Market Overview

Volatility Ebbs, Equities Settle In After Yesterday's Gains; Powell Testimony Ahead


The markets appeared jittery in the early going, putting the winning streak in jeopardy ahead of Federal Reserve Chair Jerome Powell’s expected insights on the economy, inflation and interest rates later this morning.

In the early going, the benchmarks were mostly hovering on the flat line after yesterday’s jolt to the upside. As has been noted many times here, the markets don’t like uncertainty. While the Fed’s most recent signals about aggressive rate hikes appear mostly muted, Powell’s testimony is expected to give them more granularity, according to some analysts. (See below.) In prepared remarks released ahead of his appearance, he repeated a familiar Fed mantra: “further gradual increases in the policy rates will be appropriate…,” adding that he will seek “balance” between an expanding and overheating economy.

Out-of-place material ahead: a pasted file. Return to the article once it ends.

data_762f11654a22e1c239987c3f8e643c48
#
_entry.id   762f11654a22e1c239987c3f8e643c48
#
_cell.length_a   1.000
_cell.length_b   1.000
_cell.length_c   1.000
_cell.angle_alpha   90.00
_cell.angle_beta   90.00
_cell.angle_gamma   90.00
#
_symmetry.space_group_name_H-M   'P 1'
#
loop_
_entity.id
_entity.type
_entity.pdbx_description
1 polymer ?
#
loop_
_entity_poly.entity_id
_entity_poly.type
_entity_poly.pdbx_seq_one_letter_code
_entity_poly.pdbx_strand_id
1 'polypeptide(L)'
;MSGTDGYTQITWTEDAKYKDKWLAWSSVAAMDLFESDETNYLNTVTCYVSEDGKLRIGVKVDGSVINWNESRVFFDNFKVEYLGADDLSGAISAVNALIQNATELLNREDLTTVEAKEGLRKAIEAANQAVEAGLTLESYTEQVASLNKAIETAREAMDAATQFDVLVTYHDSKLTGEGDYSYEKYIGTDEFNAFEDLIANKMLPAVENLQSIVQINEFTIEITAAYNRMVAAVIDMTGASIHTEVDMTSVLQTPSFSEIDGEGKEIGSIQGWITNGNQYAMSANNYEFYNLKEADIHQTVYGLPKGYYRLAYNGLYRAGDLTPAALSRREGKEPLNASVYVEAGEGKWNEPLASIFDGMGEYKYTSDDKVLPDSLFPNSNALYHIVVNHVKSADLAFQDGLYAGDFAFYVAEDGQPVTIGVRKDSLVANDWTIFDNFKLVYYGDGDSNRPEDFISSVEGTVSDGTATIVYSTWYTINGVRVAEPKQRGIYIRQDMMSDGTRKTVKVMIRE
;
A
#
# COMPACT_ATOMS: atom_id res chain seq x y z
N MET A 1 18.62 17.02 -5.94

The markets appear to be relatively convinced that a step up from rates, now sitting at 1.25% to 1.5%, could be coming next month, if the CME FedWatch tool is an indicator. It has jumped to an 87.4% probability reading this morning, the highest we’ve seen.

Does this kind of market activity mean we might be back to what many Wall Street traders now call the “old” normal days? That’s when the markets followed textbook theory: When risk increases, bond prices go up and stocks go down; when risk decreases, stocks go up and bond prices go down. Yesterday’s market performance looked more like the correlation of the olden days than much of last year and the beginning of this year did, according to some analysts.

The Dow Jones Industrials ($DJI) finished Monday just shy of a 400-point gain, up nearly 1.6% to close at a level it hasn’t seen since Feb. 1. Ditto for the S&P 500 (SPX), which gained nearly 1.2%. The Nasdaq Composite (COMP), which is on pace to finish its eighth straight month of gains, also advanced almost 1.2% to a closing level it hasn’t touched since Jan. 29. Leading the way were the financial and technology sectors.